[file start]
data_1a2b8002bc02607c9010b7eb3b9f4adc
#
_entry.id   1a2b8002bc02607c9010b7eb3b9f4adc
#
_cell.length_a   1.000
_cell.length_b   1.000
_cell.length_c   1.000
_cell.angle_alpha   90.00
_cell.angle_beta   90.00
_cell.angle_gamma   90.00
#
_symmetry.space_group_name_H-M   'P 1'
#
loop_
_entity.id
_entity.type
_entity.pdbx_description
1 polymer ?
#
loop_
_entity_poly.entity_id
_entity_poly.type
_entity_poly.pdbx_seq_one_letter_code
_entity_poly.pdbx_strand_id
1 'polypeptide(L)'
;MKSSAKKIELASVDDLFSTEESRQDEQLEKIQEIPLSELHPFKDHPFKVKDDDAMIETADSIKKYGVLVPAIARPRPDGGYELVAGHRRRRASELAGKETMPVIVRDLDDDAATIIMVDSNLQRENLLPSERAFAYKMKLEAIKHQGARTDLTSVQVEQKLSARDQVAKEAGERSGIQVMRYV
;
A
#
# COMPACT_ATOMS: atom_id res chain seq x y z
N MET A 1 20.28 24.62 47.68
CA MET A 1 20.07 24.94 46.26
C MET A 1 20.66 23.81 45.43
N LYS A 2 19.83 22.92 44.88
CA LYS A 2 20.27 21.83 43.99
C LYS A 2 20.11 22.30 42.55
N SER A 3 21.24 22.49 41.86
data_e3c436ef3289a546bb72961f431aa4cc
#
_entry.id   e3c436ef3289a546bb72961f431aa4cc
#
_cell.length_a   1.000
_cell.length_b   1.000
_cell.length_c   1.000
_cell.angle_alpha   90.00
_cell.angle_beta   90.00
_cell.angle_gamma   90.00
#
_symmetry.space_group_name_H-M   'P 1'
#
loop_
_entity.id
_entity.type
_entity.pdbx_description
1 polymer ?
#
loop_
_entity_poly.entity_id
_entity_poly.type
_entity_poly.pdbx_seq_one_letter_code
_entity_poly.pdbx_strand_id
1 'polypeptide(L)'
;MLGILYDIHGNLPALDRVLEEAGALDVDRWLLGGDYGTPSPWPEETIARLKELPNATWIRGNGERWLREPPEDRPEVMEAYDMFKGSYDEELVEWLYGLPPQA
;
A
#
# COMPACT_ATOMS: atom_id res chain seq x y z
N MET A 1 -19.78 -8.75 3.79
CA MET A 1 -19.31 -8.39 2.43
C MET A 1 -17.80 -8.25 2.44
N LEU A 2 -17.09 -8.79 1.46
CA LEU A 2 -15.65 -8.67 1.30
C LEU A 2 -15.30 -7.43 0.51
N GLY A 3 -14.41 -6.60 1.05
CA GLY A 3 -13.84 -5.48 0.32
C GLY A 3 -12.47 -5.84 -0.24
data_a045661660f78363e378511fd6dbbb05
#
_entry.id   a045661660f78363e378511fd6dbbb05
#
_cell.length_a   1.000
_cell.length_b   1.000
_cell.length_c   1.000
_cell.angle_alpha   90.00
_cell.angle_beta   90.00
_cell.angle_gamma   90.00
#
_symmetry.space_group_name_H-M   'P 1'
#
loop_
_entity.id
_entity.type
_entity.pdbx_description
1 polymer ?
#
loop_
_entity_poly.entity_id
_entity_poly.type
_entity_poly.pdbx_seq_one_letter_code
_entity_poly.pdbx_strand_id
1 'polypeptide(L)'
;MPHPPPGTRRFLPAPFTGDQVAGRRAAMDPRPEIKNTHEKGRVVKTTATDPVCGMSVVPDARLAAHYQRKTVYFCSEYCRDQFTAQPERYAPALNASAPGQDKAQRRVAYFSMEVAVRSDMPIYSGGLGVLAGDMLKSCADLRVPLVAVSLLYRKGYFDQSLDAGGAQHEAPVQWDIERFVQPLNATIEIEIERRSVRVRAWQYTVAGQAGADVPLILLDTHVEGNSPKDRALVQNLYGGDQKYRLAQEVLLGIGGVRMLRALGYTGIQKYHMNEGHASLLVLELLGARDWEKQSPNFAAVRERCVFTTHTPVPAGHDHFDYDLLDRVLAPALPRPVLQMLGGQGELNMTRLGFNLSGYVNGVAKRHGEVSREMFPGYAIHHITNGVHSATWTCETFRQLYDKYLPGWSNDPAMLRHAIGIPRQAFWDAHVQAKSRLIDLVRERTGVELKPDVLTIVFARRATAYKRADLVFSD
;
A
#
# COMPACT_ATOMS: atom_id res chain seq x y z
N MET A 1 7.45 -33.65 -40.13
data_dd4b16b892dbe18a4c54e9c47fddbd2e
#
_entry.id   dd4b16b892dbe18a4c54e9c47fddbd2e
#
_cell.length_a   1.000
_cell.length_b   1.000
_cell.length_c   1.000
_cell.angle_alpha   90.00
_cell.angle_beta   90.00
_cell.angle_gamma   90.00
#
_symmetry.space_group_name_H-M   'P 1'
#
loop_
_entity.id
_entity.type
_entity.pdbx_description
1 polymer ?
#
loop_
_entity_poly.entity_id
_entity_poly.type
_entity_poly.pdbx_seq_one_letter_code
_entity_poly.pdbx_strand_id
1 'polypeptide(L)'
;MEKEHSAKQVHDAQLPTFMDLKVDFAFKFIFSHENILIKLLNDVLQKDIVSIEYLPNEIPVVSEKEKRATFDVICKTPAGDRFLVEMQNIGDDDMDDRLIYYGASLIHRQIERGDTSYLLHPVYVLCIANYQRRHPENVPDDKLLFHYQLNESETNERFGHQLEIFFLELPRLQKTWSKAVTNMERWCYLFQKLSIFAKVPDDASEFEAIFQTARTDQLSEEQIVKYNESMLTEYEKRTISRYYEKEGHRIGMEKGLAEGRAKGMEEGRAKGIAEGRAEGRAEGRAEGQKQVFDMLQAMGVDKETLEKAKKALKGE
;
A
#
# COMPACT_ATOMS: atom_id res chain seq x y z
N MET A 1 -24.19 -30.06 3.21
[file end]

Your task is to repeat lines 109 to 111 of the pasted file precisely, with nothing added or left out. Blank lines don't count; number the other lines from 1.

#
_entry.id   dd4b16b892dbe18a4c54e9c47fddbd2e
#